Whether you're a creepy old man with a penchant for pied-piping thrill seekers to Six Flags theme parks, or anyone that spent time at a Señor Frogs nightclub in the late 90s/early 00s, there is a chance that when you hear the sound of a loud, long bus honk, your head—and your heart—go to one place: the Vengaboys' classic "We Like to Party."
As the song repeatedly informs us, the Vengaboys famously liked to party, and were willing to travel far and wide, from New York to San Francisco and countless discotheques in Germany and Ibiza in between, to deliver fistpumping action (and complete nostalgic joy) via their trusty Vengabus.
But while everyone always talks about how the Vengabus is coming, no one asks how the Vengabus is doing. For those wondering, the Vengabus is doing amazing, sweetie.
The Independent reports that the Dutch bubblegum power group were called into action by Austrians protesting against now-former vice chancellor Heinz-Christian Strache, who was caught on camera in Ibiza offering major money contracts to a Russian oligarch in exchange for political support. Vengaboys' 1999 hit "We're Going to Ibiza" became the unofficial song of the leftist anti-government movement, skyrocketing back up the nation's music charts as a result. And when the country's government effectively collapsed after Strache's resignation, the group was invited to perform its finely aged club bop to celebrate the demise of Austria's right-wing rule. Last Thursday, the Vengaboys gassed up the ol’ Vengabus, and boom boom boom boom, the bus came rolling through to Vienna for a performance of "We're Going to Ibiza"—along with their other hits—in front of the Federal Chancellery for a crowd of cheering leftists.
While this was an inspiring show of Eurodance-soundtracked political rallying, it also conjured some questions about the Vengabus itself, which, last we checked, had been in obscurity since the turn of the Millennium. We have attempted to unravel some of these mysteries below.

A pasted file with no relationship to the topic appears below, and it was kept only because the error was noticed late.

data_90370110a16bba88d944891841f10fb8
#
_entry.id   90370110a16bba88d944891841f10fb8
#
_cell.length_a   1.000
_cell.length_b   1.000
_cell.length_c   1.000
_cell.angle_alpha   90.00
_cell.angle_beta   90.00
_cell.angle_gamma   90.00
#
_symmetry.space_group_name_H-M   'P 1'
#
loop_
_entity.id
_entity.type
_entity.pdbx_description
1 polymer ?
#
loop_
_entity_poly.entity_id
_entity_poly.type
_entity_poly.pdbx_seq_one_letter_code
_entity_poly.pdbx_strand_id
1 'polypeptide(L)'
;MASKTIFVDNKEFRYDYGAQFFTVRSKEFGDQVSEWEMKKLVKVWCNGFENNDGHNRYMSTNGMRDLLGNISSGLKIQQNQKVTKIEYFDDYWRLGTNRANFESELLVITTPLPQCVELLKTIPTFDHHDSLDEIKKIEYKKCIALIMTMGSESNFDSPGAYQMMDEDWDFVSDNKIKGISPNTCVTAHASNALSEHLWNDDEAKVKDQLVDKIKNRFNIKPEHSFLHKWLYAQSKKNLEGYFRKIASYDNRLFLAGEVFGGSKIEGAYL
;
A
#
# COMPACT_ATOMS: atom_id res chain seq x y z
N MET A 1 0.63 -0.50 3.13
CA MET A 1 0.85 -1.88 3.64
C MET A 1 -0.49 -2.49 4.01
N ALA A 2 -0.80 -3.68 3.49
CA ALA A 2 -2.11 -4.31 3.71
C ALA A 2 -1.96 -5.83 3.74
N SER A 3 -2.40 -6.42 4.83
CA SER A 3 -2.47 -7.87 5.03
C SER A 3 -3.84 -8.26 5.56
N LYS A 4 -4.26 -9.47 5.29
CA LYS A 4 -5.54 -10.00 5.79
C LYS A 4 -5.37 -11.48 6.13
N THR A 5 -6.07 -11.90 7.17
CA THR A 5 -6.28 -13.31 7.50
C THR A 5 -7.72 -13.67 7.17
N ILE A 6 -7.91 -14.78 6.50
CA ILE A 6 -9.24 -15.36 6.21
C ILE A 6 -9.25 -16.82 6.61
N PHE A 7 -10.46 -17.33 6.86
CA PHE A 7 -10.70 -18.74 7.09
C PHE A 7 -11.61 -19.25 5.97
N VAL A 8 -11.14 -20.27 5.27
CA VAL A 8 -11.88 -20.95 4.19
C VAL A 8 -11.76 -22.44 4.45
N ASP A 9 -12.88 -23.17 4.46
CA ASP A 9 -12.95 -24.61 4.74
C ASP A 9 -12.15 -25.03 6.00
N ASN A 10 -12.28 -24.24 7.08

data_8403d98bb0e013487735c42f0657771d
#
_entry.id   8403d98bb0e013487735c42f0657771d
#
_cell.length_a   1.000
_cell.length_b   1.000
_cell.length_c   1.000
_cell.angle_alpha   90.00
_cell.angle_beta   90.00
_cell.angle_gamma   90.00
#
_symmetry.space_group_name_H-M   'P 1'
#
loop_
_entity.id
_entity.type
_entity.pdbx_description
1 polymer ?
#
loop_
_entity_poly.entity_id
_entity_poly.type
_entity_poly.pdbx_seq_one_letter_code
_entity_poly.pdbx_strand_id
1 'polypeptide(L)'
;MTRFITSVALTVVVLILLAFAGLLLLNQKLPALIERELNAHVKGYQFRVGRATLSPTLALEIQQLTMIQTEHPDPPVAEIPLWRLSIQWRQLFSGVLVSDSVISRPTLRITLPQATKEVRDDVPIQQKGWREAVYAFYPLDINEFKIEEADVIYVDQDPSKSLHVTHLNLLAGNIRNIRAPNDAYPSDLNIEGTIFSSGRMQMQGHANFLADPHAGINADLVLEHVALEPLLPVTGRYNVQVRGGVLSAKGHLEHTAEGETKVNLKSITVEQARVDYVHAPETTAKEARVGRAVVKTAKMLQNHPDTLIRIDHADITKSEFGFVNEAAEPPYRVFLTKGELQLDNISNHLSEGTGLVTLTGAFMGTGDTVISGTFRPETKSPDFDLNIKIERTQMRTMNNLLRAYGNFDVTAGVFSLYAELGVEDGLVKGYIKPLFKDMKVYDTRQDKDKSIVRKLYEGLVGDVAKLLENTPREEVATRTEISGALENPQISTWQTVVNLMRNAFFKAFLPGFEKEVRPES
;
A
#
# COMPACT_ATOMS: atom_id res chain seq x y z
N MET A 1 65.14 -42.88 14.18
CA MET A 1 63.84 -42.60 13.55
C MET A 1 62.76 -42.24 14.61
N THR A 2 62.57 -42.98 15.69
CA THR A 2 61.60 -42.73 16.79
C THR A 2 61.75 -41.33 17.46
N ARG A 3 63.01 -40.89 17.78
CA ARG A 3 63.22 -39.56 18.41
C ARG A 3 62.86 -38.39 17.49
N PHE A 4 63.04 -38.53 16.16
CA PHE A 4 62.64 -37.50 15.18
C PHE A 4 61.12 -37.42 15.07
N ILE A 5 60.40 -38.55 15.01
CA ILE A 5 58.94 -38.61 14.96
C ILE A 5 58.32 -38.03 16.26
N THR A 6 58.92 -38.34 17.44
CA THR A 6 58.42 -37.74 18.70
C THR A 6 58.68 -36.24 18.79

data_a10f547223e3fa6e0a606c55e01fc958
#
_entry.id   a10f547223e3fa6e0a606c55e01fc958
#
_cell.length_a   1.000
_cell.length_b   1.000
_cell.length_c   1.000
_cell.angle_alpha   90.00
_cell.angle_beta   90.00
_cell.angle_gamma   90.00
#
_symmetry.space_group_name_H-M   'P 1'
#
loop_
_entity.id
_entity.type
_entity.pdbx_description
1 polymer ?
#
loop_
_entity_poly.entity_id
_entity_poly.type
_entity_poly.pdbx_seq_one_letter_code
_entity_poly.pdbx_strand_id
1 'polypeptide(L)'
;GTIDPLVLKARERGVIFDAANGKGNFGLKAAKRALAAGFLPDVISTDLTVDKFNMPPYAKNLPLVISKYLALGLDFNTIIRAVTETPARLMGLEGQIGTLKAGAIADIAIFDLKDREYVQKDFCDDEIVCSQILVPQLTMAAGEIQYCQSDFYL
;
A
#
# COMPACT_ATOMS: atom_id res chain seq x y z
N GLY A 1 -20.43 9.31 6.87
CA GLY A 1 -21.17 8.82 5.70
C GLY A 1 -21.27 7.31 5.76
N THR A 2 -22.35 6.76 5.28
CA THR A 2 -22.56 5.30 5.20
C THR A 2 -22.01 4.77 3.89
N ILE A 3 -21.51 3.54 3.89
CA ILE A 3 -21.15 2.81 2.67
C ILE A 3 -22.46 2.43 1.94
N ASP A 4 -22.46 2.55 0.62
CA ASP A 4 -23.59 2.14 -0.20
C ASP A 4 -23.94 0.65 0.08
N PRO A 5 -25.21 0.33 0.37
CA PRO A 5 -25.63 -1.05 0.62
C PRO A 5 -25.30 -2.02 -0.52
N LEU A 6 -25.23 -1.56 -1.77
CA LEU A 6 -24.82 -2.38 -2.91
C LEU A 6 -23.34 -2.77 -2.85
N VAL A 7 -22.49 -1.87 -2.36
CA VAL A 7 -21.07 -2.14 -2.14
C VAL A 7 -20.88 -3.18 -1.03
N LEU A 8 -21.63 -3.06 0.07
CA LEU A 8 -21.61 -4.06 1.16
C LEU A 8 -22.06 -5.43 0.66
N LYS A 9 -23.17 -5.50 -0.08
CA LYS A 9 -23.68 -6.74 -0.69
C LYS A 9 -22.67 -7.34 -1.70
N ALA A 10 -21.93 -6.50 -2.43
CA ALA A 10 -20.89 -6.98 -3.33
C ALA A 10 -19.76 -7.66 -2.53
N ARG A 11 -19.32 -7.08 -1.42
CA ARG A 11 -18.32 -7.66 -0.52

Where has the Vengabus been this whole time?
The Vengaboys and their magic school bus came to prominence in 1998 with the release of their hit "We Like to Party," though its last known sighting prior to its appearance in Vienna is unclear. While the group has performed various festival stages the world over since their breakout, as evidenced by a large collection of live performance footage posted on their official YouTube page, including an intense 2013 tour compilation video and a mindblowing 2018 compilation proclaiming the group "Europe's No. 1 Party Act," the bus makes zero appearances (though we do see them dancing atop a stretch van/Hummer hybrid automobile). It is likely too large to accomodate on, say, a side stage at an EDM festival in New Zealand.
The Vengabus’s video debut was 21 years ago, but one could assume that the Vengabus was parked in Vengaboys' lead vocalist “Captain Kim” Sasabone's detached garage on what we can imagine is the neverending foam party commune where she and the other members reside, waiting patiently and quietly for a Venga-mergency to spin its wheels of steel out of retirement. However, the events of May 30 suggest that the bus has been up to other schemes, like posting on antifa message boards and promising right-wing attendees at a Unite the Right 2 rally in Washington, DC, that it would pick them up, only to leave their racist asses out on the street. Good one, Vengabus!
Is there more than one Vengabus?